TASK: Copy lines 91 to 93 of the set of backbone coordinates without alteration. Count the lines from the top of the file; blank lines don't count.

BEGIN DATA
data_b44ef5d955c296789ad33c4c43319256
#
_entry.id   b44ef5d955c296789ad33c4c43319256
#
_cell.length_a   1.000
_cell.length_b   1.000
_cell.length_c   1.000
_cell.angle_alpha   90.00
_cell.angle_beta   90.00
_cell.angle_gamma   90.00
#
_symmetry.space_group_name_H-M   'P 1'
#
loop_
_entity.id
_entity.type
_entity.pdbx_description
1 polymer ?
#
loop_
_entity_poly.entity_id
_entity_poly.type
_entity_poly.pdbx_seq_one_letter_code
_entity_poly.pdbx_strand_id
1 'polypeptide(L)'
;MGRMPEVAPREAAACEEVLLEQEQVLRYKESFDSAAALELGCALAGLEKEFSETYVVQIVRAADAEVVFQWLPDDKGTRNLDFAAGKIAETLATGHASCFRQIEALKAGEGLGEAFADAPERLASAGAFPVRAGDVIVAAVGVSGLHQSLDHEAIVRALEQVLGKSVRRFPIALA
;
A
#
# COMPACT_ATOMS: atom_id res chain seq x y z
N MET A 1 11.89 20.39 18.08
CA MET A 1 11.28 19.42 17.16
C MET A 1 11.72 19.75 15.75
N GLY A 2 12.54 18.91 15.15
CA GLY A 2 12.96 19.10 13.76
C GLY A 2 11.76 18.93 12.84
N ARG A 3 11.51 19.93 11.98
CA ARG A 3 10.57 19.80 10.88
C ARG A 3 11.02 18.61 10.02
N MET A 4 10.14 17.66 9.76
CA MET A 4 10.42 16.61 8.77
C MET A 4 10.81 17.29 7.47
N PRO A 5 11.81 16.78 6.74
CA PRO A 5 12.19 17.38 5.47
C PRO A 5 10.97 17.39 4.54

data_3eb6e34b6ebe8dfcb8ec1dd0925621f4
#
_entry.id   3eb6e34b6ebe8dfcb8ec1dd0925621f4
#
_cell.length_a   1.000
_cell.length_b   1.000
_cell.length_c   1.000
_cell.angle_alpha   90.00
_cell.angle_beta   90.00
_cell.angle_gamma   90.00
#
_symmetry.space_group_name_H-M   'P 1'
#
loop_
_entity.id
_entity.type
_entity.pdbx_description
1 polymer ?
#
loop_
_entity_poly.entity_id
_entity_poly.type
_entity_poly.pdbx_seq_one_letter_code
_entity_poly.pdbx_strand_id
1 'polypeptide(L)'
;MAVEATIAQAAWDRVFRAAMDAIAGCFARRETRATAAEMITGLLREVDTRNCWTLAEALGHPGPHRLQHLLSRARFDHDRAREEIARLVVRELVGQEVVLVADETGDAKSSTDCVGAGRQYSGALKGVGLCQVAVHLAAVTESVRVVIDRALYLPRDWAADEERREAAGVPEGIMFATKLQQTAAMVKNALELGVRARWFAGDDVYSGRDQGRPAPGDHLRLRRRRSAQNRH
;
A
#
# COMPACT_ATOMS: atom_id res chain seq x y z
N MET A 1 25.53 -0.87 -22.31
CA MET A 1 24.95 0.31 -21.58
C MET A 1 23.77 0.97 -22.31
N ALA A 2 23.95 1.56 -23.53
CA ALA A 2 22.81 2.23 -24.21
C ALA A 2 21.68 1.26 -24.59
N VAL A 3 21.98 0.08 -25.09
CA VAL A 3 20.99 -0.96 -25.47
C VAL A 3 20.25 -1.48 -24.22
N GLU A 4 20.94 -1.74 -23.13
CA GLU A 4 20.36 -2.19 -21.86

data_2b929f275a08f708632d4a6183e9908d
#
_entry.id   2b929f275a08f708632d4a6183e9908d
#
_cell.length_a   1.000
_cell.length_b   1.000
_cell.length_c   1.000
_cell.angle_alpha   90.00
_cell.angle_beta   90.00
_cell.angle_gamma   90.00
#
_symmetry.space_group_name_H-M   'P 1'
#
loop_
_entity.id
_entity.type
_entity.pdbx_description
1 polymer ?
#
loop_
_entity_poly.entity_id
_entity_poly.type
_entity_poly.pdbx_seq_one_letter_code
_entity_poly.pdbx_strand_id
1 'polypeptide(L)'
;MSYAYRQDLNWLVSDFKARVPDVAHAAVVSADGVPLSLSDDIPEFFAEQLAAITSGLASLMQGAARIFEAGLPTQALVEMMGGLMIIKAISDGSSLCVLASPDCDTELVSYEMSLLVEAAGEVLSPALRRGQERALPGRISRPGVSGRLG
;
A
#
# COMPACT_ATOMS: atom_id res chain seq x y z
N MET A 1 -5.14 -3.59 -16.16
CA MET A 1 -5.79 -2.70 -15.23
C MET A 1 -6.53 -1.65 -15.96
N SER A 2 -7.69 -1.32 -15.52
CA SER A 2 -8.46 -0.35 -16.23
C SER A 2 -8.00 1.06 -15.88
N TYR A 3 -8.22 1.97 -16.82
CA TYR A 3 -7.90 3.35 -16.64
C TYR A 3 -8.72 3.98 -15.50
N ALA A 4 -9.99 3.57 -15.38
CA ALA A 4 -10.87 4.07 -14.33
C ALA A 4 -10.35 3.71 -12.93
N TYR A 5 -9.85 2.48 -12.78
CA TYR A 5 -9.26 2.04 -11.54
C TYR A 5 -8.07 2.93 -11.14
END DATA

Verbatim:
_cell.length_a   1.000
_cell.length_b   1.000
_cell.length_c   1.000